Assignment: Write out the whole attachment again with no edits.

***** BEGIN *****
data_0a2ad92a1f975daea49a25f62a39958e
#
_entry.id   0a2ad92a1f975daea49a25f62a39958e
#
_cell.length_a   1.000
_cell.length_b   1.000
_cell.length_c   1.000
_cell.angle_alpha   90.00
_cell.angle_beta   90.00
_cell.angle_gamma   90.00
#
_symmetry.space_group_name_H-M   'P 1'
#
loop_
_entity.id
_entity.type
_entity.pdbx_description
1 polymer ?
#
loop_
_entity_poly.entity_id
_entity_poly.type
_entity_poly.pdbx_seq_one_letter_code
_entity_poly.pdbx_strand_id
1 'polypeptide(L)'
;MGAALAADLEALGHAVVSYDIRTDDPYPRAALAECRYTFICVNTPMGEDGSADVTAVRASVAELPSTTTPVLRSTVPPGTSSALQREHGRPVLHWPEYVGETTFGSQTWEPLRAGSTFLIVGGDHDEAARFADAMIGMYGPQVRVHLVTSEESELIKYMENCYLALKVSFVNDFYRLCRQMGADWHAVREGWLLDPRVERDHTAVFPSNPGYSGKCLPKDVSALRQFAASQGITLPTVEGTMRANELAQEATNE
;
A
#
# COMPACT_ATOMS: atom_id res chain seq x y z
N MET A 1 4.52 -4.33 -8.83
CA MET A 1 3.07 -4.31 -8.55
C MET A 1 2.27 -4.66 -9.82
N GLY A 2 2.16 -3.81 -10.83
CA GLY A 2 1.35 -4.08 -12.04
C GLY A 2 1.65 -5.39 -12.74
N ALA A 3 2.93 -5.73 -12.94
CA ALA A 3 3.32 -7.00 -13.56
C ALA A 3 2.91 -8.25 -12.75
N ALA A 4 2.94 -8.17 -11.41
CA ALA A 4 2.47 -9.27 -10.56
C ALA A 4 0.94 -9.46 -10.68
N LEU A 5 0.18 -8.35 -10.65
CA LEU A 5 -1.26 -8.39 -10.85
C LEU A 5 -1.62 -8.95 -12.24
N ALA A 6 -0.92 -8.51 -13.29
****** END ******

data_0a2ad92a1f975daea49a25f62a39958e
#
_entry.id   0a2ad92a1f975daea49a25f62a39958e
#
_cell.length_a   1.000
_cell.length_b   1.000
_cell.length_c   1.000
_cell.angle_alpha   90.00
_cell.angle_beta   90.00
_cell.angle_gamma   90.00
#
_symmetry.space_group_name_H-M   'P 1'
#
loop_
_entity.id
_entity.type
_entity.pdbx_description
1 polymer ?
#
loop_
_entity_poly.entity_id
_entity_poly.type
_entity_poly.pdbx_seq_one_letter_code
_entity_poly.pdbx_strand_id
1 'polypeptide(L)'
;MGAALAADLEALGHAVVSYDIRTDDPYPRAALAECRYTFICVNTPMGEDGSADVTAVRASVAELPSTTTPVLRSTVPPGTSSALQREHGRPVLHWPEYVGETTFGSQTWEPLRAGSTFLIVGGDHDEAARFADAMIGMYGPQVRVHLVTSEESELIKYMENCYLALKVSFVNDFYRLCRQMGADWHAVREGWLLDPRVERDHTAVFPSNPGYSGKCLPKDVSALRQFAASQGITLPTVEGTMRANELAQEATNE
;
A
#
# COMPACT_ATOMS: atom_id res chain seq x y z
N MET A 1 4.52 -4.33 -8.83
CA MET A 1 3.07 -4.31 -8.55
C MET A 1 2.27 -4.66 -9.82
N GLY A 2 2.16 -3.81 -10.83
CA GLY A 2 1.35 -4.08 -12.04
C GLY A 2 1.65 -5.39 -12.74
N ALA A 3 2.93 -5.73 -12.94
CA ALA A 3 3.32 -7.00 -13.56
C ALA A 3 2.91 -8.25 -12.75
N ALA A 4 2.94 -8.17 -11.41
CA ALA A 4 2.47 -9.27 -10.56
C ALA A 4 0.94 -9.46 -10.68
N LEU A 5 0.18 -8.35 -10.65
CA LEU A 5 -1.26 -8.39 -10.85
C LEU A 5 -1.62 -8.95 -12.24
N ALA A 6 -0.92 -8.51 -13.29